During February, our net asset value return was -1.1% and shareholder returns were -1.5%, in comparison to the FTSE All World Index return of -1.2%.
February saw a modest reversal of the strong equity market gains we saw in January, with the higher-rates-for-longer narrative leading to broad based sell-offs across asset classes. The US Federal Reserve (Fed) raised rates again by 25 basis points (bps), as expected, while the European Central Bank and the Bank of England hiked a further 50bps. However, after much positive news flow in January, two key data points in the first half of February acted to revive concerns that inflation may prove more persistent than previously expected, which in turn pushed equities lower. Firstly, nonfarm payrolls came in significantly stronger than expected (517k versus the expected 189k) – a substantial beat to the upside that brings into question how far into restrictive territory policy the Fed needs to push, and equally importantly, the duration of the pause period once the terminal rate is reached. Secondly, after a series of surprises to the downside, US consumer price inflation for January came in above expectations (6.4% versus 6.2%), with core services prices proving much ‘stickier’ than hoped. Clearly, inflation is not coming off as fast as expected, and these developments acted as catalysts for a rapid repricing of terminal rate expectations. Terminal rates are now expected to peak at around 5.5%, and rate cuts in the latter half of the year are no longer clearly being priced.
Overall, global equities, as measured by the benchmark FTSE All World Index, fell by 1.2% in sterling terms over the month, partly reversing gains made in January (+4.5%). Sterling was weaker over the month, which bolstered gains for UK investors. Despite the re-pricing of terminal rates higher (US 10-year yields rose from c.3.5% to c.3.9% over the month), equity markets remained near January highs.
Across sectors, consumer discretionary continued to see strong performance on light positioning and the pricing-out of near-term recession risks. Automobile stocks performed particularly well, reflecting continued strength in new vehicle sales and the still tight inventory backdrop. The two-year semiconductor shortage has been a persistent drag on the sector and the slow improvement in supplies has allowed the sector to capitalise on significant pent-up demand. Aerospace and defence stocks continued to outperform the wider market, reflecting promises of increased military spending from western governments – Europe’s Stoxx Aerospace and Defence index has risen nearly 14% over the year to date, in sterling terms. In contrast, metals and mining stocks performed poorly on the back of declines in commodity prices, which have yet to derive benefit from the China re-opening theme.
On a regional basis, returns were mixed, with Europe (+1.1%) and the UK (+1.9%) performing better than the FTSE All World and US (-0.7%), in sterling terms. The Trust has benefited from the US versus International convergence trade after reducing US exposure in early February. China saw particularly weak performance (-8.6%), snapping a three-month rally that began when it started to ease COVID-19 restrictions. Investors in the region are waiting for more economic data to assess the strength of the recovery, and rising geopolitical tensions between the US and China over Russia is unsupportive of emergingmarket equities more generally. Across strategies, the Trust’s European Equity strategy performed best for the second consecutive month as the economic outlook for the region has improved. The Japanese Equities strategy showed weakness, which can be attributed to the subpar performance of Chinese equities. This is not surprising, as these two regions have a closely linked trading relationship and tend to display strong correlations in returns.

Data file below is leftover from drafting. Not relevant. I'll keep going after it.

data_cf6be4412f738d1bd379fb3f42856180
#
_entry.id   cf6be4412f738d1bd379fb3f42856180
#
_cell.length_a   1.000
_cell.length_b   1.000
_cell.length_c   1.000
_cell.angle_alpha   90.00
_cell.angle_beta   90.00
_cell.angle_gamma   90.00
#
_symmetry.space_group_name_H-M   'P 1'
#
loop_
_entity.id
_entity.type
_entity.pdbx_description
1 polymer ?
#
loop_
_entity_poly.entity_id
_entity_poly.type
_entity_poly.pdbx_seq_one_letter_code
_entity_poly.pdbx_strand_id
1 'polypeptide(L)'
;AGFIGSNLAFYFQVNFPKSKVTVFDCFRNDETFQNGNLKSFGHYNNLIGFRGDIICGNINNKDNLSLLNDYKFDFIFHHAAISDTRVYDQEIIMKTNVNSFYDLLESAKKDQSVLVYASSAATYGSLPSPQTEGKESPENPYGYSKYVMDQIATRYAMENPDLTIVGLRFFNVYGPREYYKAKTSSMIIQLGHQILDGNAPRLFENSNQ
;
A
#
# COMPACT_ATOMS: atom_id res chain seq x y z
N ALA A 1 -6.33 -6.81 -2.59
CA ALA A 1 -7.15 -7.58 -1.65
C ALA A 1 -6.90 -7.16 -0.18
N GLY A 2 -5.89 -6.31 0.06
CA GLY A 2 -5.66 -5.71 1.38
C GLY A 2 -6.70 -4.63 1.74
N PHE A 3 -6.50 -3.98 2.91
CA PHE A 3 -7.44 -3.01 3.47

Vertiv Holdings (+16.2%), which is held within the benchmark, was the most significant contributor to relative performance in February. While fourth-quarter earnings for the company disappointed this month, strong sales growth (17% quarter-on-quarter) on the back of easing supply-chain pressures signalled a brighter outlook for 2023. The Trust’s underweight to Apple (+4.0%) was the most significant detractor from performance. Growth stocks have led the US equity rally so far this year, and more cyclical technology names, notably producers of consumer hardware, have benefited from a more positive macro backdrop and stronger-than-expected consumer demand.
We ended the month at a discount of 1.9%, widening from a discount of 1.3% at the end of January. Net gearing continued to be conservative at 3.6% (with debt at fair value) for month-end, reflecting our expectation that markets will remain volatile in the short term as inflationary pressures persist and the risk of recession rises. Nonetheless, F&C Investment Trust’s corporate structure makes us well placed to withstand further market volatility, and we remain focused on the long-term opportunities for the benefit of our shareholders.